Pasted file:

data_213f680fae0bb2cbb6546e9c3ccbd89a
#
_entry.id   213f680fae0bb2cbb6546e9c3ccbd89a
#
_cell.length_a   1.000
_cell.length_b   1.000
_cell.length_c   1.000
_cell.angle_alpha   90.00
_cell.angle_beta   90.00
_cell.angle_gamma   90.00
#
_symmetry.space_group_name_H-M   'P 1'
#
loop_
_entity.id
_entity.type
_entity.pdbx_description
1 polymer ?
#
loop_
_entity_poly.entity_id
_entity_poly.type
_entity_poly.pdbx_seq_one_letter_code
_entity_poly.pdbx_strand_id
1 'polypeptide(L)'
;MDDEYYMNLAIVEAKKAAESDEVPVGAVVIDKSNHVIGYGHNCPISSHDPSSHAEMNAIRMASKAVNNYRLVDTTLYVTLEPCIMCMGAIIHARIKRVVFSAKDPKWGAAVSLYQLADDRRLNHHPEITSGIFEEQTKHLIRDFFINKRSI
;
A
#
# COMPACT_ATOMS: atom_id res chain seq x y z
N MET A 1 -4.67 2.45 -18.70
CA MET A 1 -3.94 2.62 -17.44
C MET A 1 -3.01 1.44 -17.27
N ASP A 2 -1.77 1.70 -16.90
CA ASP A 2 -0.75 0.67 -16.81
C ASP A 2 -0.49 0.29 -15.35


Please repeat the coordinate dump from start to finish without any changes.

data_213f680fae0bb2cbb6546e9c3ccbd89a
#
_entry.id   213f680fae0bb2cbb6546e9c3ccbd89a
#
_cell.length_a   1.000
_cell.length_b   1.000
_cell.length_c   1.000
_cell.angle_alpha   90.00
_cell.angle_beta   90.00
_cell.angle_gamma   90.00
#
_symmetry.space_group_name_H-M   'P 1'
#
loop_
_entity.id
_entity.type
_entity.pdbx_description
1 polymer ?
#
loop_
_entity_poly.entity_id
_entity_poly.type
_entity_poly.pdbx_seq_one_letter_code
_entity_poly.pdbx_strand_id
1 'polypeptide(L)'
;MDDEYYMNLAIVEAKKAAESDEVPVGAVVIDKSNHVIGYGHNCPISSHDPSSHAEMNAIRMASKAVNNYRLVDTTLYVTLEPCIMCMGAIIHARIKRVVFSAKDPKWGAAVSLYQLADDRRLNHHPEITSGIFEEQTKHLIRDFFINKRSI
;
A
#
# COMPACT_ATOMS: atom_id res chain seq x y z
N MET A 1 -4.67 2.45 -18.70
CA MET A 1 -3.94 2.62 -17.44
C MET A 1 -3.01 1.44 -17.27
N ASP A 2 -1.77 1.70 -16.90
CA ASP A 2 -0.75 0.67 -16.81
C ASP A 2 -0.49 0.29 -15.35